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Cyclooxygenase-2 Overexpression in Chronic Inflammation Associated with Benign Prostatic Hyperplasia: Is It Related to Apoptosis and Angiogenesis of Prostate Cancer?

Authors
Publisher
The Korean Urological Association
Publication Date
Volume
52
Issue
4
Identifiers
DOI: 10.4111/kju.2011.52.4.253
Keywords
  • Original Article
  • Urological Oncology
Disciplines
  • Biology
  • Medicine

Abstract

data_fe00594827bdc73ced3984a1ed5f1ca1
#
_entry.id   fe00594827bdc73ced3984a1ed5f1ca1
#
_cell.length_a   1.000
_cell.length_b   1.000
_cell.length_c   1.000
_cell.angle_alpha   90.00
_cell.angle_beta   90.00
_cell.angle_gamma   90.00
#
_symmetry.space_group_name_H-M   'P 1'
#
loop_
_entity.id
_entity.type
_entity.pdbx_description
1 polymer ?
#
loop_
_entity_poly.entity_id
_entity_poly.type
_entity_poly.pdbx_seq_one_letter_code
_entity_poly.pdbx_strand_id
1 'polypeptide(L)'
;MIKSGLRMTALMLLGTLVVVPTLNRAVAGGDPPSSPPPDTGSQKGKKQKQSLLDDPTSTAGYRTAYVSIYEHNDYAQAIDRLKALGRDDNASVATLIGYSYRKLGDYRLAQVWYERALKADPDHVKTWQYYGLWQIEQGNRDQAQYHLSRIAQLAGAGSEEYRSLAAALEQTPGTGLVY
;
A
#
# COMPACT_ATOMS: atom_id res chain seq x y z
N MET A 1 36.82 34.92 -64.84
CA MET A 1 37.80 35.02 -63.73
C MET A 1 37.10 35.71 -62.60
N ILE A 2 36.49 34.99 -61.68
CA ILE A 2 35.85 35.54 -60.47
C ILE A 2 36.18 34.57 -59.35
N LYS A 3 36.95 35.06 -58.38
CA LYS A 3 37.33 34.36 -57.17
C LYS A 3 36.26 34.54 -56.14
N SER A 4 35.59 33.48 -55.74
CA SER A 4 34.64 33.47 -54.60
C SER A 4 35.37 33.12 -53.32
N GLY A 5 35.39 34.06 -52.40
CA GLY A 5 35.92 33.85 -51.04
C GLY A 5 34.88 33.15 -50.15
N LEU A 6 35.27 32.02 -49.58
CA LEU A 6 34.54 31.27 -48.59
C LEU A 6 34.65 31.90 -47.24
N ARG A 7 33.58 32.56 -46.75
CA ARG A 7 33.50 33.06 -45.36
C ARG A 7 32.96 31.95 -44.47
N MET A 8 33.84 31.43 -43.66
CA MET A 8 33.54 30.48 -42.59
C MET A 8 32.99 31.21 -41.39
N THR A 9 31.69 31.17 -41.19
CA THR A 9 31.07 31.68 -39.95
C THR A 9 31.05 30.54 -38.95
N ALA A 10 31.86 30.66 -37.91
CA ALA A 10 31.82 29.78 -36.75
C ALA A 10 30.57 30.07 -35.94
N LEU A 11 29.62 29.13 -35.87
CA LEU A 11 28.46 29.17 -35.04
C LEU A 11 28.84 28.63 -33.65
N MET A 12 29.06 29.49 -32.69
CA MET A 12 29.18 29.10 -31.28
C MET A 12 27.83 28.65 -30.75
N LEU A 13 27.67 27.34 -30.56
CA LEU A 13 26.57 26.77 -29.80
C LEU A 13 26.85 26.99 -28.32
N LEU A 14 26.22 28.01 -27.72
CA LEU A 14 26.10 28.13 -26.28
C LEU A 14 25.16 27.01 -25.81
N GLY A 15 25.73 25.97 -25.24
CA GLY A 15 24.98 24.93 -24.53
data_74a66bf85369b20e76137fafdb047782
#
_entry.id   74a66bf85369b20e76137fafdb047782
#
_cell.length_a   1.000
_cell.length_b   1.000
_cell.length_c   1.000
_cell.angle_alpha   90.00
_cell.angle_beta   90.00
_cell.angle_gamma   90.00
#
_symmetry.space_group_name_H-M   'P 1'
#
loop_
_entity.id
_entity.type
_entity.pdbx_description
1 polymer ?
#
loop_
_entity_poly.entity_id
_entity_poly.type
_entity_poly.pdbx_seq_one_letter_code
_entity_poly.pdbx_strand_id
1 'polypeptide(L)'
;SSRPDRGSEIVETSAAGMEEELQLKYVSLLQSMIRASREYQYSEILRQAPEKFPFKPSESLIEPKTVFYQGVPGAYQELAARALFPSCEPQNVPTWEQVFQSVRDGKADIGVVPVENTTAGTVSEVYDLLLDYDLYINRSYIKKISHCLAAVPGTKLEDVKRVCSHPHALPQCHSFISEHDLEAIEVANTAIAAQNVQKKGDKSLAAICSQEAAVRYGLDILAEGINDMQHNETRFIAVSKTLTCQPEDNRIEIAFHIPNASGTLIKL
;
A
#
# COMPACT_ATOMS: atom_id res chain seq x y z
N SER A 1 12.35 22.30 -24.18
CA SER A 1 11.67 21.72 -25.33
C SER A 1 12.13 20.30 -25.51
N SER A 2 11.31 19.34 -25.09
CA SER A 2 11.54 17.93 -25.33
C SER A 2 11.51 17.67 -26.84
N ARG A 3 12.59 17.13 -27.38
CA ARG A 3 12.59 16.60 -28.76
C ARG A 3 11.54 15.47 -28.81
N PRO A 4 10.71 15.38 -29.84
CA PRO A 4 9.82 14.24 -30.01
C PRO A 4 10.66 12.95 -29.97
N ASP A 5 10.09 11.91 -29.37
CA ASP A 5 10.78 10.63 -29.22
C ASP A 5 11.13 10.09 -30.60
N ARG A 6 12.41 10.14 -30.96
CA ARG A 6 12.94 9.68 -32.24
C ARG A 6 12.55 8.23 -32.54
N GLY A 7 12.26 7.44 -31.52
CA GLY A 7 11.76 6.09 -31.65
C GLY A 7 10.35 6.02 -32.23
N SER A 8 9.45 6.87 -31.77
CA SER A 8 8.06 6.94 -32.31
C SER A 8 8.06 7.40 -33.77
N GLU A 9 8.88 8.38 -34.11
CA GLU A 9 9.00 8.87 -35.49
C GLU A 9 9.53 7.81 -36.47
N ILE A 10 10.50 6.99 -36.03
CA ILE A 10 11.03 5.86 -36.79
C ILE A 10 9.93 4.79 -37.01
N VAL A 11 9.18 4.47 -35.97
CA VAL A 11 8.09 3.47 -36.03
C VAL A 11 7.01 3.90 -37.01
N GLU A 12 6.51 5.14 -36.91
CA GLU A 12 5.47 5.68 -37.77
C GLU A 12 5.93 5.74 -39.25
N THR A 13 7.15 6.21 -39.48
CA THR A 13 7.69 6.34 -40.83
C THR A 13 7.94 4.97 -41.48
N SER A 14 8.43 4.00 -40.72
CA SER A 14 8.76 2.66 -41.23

Purpose This study was performed to investigate the relationship between cyclooxygenase-2 (COX-2) expression and apoptosis/angiogenesis in inflammatory and noninflammatory benign prostatic hyperplasia (BPH) and prostate cancer (PC). Materials and Methods This study involved 64 BPH and 57 PC patients. The BPH histopathologies were classified by the presence of chronic inflammation as follows: noninflammatory BPH (NI-BPH; n=23) and inflammatory BPH (I-BPH; n=41). The association between the expression of COX-2, expression of Bcl-2, the apoptotic index (AI), expression of vascular endothelial growth factor (VEGF), and microvascular density (MVD) in the prostate was investigated. Results An overexpression of COX-2, Bcl-2, and VEGF was observed in cases of PC compared with cases of BPH. In PC, the AI was lower and MVD was higher than in BPH. In NI-BPH, I-BPH, and PC, the overexpression of COX-2, Bcl-2, and VEGF gradually increased. The AI was high in I-BPH, but did not differ significantly between the NI-BPH and I-BPH groups or between the NI-BPH and PC groups. MVD was significantly high in PC, but no significant difference was found between NI-BPH and I-BPH. A significant correlation was shown between the overexpression of COX-2 and Bcl-2, and COX-2 and VEGF. However, the AI was not correlated with the overexpression of COX-2 or Bcl-2. MVD was correlated with the overexpression of COX-2 and VEGF. Conclusions COX-2 overexpression in PC is correlated with a decrease in apoptosis and an increase in angiogenesis. Chronic inflammation in BPH causes an overexpression of COX-2, which induces the increased expression of Bcl-2 and VEGF. It is likely that chronic inflammation plays a role in the intermediate step of carcinogenesis in the prostate.

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